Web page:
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     This executive summary reproduces the preface and summary from Pyridostigmine Bromide by Beatrice Alexandra Golomb, MR-1018/2-OSD, 1999, 424 pp., $30.00, ISBN:0-8330-2677-1, available from RAND Distribution Services (telephone toll free 877-584-8642; fax: 310-451-6915; or Internet: at RAND's home page, link on this page.) The full report includes all references and may be viewed on the World Wide Web, link on this page.


     This literature review, one of eight commissioned by the Special Assistant to the Deputy Secretary of Defense for Gulf War Illnesses, summarizes the existing scientific literature on the health effects of pyridostigmine bromide that may have affected service members who served in Operations Desert Shield and Desert Storm. The eight RAND reviews are intended to compliment efforts by the Defense Department and other federal agencies as they attempt to understand the full range of health implications of service in that conflict.
     While many veterans have reported an array of physical and mental health complaints since the war, it is not yet clear the extent to which the veterans are experiencing either higher-than-expected rates of identifiable illnesses with known etiologies or any other illnesses from as yet unidentified origins.
     The other seven RAND literature reviews deal with chemical and biological warfare agents, depleted uranium, pesticides, oil well fires, immunizations, infectious diseases, and stress. The topics of these reviews all represent plausible causes of some of the illnesses Gulf War veterans have reported.
     These views are intended principally to summarize the scientific literature on the known health effects of given exposures to these risk factors. Where available evidence permits, the reviews also summarize what is known about the range of actual exposures in the Gulf and assess the plausibility of the risk factor at hand as a cause of illnesses. Statements related to the Gulf War experience should be regarded as suggestive rather than definitive, for much more research both on health effects and exposures remains to be completed before more definitive statements are made. Recommendations for additional research where appropriate are also made.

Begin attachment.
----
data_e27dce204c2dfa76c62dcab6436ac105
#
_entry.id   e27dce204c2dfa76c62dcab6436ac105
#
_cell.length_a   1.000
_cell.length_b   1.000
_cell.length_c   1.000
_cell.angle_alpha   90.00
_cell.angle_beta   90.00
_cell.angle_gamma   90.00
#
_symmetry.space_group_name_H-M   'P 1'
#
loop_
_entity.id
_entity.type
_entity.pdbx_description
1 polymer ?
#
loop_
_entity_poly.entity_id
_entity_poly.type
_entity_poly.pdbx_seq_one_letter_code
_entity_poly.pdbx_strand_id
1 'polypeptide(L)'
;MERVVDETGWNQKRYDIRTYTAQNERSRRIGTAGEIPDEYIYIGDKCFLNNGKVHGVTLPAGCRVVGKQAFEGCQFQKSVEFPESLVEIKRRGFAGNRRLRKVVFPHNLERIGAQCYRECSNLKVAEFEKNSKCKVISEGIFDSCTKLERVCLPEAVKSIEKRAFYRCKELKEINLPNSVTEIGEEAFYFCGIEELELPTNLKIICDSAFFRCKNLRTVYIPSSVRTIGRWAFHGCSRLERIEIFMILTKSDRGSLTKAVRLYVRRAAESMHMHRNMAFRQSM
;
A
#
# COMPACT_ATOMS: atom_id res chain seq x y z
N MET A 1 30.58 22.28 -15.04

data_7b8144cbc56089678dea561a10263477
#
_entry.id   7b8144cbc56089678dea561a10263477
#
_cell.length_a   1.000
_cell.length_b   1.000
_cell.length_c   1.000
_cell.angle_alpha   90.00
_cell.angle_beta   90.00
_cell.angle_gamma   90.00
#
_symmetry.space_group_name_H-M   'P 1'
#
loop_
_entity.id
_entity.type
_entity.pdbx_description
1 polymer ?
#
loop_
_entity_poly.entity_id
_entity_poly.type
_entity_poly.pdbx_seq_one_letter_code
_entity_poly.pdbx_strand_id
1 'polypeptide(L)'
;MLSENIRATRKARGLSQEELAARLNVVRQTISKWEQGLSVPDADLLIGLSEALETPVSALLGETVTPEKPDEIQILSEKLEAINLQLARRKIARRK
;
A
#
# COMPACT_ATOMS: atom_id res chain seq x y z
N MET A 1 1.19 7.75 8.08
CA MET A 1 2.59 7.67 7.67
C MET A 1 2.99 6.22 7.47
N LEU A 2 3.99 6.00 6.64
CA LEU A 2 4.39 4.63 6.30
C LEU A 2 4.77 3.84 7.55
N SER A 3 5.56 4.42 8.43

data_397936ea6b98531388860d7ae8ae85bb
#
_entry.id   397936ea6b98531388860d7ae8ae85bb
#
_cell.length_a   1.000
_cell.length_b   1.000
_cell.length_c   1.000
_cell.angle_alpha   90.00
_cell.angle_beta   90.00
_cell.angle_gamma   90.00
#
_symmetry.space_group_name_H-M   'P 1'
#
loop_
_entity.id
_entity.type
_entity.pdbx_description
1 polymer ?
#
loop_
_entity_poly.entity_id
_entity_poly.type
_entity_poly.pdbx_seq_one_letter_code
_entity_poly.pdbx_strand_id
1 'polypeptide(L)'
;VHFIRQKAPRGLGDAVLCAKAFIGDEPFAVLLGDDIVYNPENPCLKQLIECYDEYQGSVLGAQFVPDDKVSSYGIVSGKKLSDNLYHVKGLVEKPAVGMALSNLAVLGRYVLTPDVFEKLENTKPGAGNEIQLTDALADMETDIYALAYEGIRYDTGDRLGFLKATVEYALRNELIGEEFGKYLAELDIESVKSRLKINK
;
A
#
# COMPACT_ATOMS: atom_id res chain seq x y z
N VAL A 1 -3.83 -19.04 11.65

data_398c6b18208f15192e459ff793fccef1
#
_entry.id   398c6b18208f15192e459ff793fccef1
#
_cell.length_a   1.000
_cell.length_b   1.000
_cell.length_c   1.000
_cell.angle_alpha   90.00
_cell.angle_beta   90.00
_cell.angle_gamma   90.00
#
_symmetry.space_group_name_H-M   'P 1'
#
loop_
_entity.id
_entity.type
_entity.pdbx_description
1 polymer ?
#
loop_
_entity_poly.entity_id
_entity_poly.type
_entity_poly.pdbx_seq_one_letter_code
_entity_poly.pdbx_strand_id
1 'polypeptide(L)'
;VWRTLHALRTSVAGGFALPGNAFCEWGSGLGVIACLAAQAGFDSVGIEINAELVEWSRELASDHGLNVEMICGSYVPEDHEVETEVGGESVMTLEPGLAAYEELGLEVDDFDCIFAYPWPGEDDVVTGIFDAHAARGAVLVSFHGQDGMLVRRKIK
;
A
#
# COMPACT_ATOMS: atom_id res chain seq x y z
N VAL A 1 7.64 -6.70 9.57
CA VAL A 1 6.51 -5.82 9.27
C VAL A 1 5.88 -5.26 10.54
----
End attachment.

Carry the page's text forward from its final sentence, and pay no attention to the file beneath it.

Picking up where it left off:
These reviews are limited to literature published or accepted for publication in peer-reviewed journals, books, government publications, and conference proceedings. Unpublished information was occasionally used, but only to develop hypotheses.
     This work is sponsored by the Office of the Special Assistant and was carried out jointly by RAND Health's Center for Military Health Policy Research and the Forces and Resources Policy Center for the National Defense Research Institute. The latter is a federally funded research and development center sponsored by the Office of the Secretary of Defense, the Joint Staff, the unified commands, and the defense agencies.


     Pyridostigmine bromide (P.B) is a drug, often given as a tablet, that has been approved since 1955 by the US Food and Drug Administration for treatment of myasthenia gravis, a disease characterized by weakness and fatigability of the muscles. During the Persian Gulf War (PGW) P.B was used as an "investigational new drug"(IND) by the US military and some other allied forces as a pretreatment adjunct to protect military personnel from death in event of attack with the nerve agent soman. (IND status conferred by the FDA does not permit unrestricted use but may, as in this case, have conditions attached.) P.B is called a pretreatment adjunct because it is given before exposure to be effective. Also, it is not effective alone but only confers benefit if post exposure treatments are given as well.
     P.B is used primarily to protect troops against attack by one particular nerve agent, soman. During the PGW, Iraq was known to have nerve agents, including sarin, and had weaponized them by putting them into rockets, bombs, and missile warheads. While it is not known whether Iraq had militarized the nerve agent soman, it was known that the former Soviet Union had soman, and there were concerns, particularly since the fragmentation of the former Soviet Union, that Iraq may have purchased the soman. Iraq used chemical weapons against Iran and the Kurds. Because of the possibility that Iraq had soman, coalition troops were provided with P.B, to be used for protection when the threat of chemical warfare was deemed high. evidence from that time and subsequent to the PGW suggests that Iraq had weaponized the nerve agents sarin, cyclosarin, and perhaps Tabun and VX, but no evidence uncovered suggests that they had soman or had weaponized it.
     This report examines issues surrounding the safety and to as lesser degree the effectiveness of P.B. The sections on safety consider seven hypotheses of how P.B might lead to negative health effects. Each hypothesis is investigated to determine of or can be rejected as a possible causal factor. If sufficient evidence cannot be marshaled to rule out a hypothesis, this does not imply that it is necessarily a causal factor, only that the possibility cannot be dismissed.


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